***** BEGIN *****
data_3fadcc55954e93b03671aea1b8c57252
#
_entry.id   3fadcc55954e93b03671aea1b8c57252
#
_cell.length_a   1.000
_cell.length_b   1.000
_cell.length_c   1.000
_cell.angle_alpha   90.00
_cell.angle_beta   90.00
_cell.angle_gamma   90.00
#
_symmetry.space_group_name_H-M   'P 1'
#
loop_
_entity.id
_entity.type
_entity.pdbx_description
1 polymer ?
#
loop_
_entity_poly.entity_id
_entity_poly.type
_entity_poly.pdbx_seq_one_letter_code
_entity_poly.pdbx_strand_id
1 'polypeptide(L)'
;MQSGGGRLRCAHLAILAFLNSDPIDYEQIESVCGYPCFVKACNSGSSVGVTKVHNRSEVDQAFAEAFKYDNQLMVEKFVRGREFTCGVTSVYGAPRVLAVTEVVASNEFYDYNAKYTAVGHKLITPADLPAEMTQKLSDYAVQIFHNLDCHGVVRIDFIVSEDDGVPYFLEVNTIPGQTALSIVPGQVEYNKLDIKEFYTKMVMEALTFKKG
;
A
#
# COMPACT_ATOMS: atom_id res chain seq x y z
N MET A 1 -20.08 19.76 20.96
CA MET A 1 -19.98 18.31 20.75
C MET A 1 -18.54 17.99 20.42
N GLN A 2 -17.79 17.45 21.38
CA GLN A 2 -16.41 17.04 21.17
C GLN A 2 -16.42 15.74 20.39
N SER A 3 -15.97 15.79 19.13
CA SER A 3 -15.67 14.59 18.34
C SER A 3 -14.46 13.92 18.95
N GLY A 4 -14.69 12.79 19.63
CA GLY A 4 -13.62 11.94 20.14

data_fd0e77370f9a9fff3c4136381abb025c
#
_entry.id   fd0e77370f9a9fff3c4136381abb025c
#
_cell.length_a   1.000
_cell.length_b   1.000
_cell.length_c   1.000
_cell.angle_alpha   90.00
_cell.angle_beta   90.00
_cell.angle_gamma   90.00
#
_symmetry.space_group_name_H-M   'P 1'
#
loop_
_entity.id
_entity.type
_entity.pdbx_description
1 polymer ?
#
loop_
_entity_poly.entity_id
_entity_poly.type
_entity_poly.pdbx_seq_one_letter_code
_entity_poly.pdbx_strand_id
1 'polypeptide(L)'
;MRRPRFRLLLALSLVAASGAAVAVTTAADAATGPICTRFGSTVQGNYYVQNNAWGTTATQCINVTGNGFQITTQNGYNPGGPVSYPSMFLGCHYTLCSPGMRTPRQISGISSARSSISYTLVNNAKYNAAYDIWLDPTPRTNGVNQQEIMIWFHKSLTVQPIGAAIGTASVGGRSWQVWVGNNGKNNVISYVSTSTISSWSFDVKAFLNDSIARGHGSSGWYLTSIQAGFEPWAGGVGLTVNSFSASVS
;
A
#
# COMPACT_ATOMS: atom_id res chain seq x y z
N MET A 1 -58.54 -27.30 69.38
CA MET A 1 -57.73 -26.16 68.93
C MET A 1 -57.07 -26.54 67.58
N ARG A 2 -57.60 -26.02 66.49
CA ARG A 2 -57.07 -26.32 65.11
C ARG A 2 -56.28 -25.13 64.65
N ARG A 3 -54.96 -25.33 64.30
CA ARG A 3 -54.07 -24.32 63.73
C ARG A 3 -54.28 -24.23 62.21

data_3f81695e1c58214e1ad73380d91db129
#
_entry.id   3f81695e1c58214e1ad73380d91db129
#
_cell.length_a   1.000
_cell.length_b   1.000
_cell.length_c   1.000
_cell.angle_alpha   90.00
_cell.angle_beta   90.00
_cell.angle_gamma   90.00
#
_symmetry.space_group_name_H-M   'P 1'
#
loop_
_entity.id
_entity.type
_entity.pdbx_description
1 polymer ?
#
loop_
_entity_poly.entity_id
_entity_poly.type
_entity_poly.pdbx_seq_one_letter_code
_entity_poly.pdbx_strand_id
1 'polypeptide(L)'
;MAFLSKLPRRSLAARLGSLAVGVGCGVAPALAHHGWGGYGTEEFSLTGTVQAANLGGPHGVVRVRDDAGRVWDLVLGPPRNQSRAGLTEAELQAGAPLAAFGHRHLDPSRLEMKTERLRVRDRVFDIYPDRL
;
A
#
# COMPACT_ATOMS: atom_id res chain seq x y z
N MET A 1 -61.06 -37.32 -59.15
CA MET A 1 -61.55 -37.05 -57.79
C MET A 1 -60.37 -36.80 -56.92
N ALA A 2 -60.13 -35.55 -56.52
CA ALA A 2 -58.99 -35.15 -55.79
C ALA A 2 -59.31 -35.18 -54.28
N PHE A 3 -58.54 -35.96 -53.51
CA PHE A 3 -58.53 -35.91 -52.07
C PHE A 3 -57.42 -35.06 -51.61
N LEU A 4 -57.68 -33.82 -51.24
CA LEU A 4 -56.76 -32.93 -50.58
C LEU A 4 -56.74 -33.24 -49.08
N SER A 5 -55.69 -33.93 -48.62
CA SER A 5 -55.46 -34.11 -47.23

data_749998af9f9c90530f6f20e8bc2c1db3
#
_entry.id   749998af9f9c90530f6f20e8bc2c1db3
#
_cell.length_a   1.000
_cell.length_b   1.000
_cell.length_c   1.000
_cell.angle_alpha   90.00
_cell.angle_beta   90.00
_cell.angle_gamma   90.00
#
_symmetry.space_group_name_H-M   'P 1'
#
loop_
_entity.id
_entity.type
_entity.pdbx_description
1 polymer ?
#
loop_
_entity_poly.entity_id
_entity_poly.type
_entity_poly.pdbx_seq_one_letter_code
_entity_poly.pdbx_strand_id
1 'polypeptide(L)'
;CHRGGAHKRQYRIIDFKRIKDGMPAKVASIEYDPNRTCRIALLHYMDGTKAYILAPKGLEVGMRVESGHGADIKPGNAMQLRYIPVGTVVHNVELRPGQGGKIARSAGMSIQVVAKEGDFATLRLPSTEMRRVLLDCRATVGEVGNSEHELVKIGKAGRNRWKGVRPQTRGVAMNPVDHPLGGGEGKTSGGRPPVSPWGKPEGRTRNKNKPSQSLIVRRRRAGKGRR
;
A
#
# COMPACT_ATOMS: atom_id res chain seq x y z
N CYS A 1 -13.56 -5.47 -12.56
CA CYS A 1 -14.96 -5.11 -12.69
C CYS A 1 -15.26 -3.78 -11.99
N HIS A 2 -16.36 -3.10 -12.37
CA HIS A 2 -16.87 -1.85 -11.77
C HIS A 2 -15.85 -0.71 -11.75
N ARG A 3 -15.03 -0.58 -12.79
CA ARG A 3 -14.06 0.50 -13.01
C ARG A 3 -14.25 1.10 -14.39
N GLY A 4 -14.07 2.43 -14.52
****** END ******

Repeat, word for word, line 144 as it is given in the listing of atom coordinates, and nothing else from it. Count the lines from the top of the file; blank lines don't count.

loop_